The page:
After this quick discussion, I’m sure you can appreciate why encryption is an absolute necessity for every organization that possesses critical data. Most enterprise-level organizations utilize mainframes for their most important data and computing needs and encryption is just as critical on a mainframe as it is on any other platform. There exists a myth that mainframes are the safest computers because they are inherently safe. This myth has no doubt caused many businesses an unbelievable and utterly preventable cost.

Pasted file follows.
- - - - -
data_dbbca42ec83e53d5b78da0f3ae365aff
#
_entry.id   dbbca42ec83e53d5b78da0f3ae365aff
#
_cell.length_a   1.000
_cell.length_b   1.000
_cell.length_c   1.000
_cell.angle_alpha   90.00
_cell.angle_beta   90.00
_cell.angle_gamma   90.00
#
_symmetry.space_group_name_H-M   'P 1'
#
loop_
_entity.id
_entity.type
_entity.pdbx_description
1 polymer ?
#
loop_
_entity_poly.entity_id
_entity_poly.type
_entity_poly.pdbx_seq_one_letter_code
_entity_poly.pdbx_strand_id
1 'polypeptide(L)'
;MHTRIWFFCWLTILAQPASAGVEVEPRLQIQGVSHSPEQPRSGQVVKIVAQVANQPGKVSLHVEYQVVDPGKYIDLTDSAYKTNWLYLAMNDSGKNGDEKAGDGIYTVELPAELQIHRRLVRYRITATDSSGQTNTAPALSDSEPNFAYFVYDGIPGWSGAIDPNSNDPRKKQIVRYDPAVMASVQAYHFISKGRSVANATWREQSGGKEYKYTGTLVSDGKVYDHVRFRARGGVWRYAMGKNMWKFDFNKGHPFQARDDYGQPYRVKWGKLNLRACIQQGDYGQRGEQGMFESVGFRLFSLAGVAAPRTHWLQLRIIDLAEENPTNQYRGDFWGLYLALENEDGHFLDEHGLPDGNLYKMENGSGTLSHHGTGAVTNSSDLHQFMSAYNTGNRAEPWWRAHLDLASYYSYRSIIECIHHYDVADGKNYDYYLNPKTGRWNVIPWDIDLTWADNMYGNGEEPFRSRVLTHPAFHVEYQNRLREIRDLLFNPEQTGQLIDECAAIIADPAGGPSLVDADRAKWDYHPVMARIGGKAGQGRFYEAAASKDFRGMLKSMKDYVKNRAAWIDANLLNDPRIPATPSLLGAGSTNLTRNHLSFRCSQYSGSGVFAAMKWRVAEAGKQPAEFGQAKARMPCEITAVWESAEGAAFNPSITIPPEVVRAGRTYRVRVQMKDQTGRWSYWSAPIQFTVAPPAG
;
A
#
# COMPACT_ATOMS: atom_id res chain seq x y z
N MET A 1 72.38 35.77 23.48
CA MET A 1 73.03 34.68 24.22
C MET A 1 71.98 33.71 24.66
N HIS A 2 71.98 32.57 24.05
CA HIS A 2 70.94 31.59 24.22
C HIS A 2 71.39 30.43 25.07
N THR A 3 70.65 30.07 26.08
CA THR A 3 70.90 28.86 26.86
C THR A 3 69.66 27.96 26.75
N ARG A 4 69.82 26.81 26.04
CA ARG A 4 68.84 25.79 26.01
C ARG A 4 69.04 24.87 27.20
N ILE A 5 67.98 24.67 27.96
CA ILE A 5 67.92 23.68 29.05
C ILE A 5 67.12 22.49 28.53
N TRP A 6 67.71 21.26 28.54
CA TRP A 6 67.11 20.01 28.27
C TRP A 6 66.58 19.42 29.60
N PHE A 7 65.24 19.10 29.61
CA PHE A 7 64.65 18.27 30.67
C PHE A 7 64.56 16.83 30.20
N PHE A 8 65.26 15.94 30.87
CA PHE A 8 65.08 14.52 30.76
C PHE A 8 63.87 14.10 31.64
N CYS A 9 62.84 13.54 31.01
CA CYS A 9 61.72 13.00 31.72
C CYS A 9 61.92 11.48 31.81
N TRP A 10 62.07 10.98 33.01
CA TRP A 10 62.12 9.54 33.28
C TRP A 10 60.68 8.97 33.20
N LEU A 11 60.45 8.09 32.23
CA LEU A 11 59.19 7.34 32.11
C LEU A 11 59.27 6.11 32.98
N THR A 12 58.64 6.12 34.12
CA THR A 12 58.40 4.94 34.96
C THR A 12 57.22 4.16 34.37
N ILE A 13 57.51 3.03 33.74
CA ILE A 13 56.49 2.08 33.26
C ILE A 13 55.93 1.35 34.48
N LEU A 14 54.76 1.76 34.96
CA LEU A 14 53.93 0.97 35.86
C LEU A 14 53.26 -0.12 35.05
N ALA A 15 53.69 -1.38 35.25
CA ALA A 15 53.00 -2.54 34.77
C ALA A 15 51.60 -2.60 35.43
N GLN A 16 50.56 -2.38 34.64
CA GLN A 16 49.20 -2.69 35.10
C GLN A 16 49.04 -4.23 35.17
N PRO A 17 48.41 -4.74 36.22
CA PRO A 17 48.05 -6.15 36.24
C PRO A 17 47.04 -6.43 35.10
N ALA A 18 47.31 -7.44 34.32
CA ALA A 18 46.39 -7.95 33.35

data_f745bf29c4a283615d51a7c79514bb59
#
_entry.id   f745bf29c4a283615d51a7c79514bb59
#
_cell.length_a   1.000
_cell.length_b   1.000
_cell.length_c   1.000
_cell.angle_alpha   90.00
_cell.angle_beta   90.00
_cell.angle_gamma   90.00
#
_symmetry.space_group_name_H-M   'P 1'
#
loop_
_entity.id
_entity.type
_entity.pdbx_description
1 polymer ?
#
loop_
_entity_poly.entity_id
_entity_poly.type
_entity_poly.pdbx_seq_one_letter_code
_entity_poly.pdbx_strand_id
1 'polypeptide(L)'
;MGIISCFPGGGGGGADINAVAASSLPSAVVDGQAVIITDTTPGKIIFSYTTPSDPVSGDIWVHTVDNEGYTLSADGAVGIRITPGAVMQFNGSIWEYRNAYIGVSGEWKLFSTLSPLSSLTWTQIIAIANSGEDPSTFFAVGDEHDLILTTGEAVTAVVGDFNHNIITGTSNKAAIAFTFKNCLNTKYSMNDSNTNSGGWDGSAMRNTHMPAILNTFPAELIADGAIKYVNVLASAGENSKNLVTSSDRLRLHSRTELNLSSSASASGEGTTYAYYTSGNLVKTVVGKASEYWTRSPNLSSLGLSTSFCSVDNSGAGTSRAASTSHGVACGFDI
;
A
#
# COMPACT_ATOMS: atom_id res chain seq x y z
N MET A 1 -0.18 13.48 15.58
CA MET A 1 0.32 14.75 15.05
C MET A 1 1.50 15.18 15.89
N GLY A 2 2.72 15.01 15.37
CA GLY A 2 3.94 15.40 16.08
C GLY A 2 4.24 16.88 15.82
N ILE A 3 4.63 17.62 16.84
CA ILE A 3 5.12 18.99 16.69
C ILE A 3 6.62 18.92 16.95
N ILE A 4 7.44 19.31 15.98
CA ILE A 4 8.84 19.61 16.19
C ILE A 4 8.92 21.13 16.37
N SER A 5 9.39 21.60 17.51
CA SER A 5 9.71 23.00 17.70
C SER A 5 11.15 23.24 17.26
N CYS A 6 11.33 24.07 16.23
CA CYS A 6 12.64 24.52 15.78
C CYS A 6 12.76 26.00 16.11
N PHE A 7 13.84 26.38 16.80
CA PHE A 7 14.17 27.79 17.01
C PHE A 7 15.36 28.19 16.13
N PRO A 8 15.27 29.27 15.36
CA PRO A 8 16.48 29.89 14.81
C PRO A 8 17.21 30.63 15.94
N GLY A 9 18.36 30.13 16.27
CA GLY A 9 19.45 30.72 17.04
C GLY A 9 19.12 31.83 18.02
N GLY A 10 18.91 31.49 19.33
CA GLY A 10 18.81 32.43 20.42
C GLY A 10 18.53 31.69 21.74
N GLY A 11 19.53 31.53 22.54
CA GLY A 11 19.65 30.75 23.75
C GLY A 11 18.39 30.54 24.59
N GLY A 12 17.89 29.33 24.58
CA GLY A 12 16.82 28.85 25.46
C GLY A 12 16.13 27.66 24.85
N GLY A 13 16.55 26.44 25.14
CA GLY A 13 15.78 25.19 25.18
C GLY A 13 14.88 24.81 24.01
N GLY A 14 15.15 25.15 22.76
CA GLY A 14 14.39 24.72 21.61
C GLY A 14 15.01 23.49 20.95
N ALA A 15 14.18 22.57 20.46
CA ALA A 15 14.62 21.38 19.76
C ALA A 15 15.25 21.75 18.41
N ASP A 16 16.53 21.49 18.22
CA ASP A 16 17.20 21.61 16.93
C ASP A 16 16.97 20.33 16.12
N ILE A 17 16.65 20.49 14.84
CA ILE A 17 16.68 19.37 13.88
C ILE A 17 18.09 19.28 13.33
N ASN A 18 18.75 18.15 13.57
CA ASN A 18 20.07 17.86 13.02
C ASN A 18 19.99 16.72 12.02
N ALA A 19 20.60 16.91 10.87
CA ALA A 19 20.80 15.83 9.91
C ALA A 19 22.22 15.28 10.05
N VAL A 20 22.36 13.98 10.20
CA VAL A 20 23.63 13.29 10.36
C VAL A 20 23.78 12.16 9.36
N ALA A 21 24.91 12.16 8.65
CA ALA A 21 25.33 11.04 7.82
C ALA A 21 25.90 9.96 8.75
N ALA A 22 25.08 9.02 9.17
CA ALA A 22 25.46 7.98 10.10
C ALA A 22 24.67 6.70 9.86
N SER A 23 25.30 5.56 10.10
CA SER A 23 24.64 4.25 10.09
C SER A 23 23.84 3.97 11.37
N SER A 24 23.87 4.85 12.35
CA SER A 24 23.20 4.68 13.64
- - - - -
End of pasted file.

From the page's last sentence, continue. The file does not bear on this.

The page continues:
Here are a couple actual reasons the mainframe is a bit more protected and even “safer” than other platforms. Mainframes typically aren’t as interconnected as other computing systems and platforms tend to be. Also, access to a mainframe is extremely restricted within organizations which helps to cut back on operator error and internal threats. By no means does this mean mainframe encryption and security as a whole is optional. If anything, it’s just the opposite and even more resources should be utilized to make sure your organization’s mainframe is safe and secure.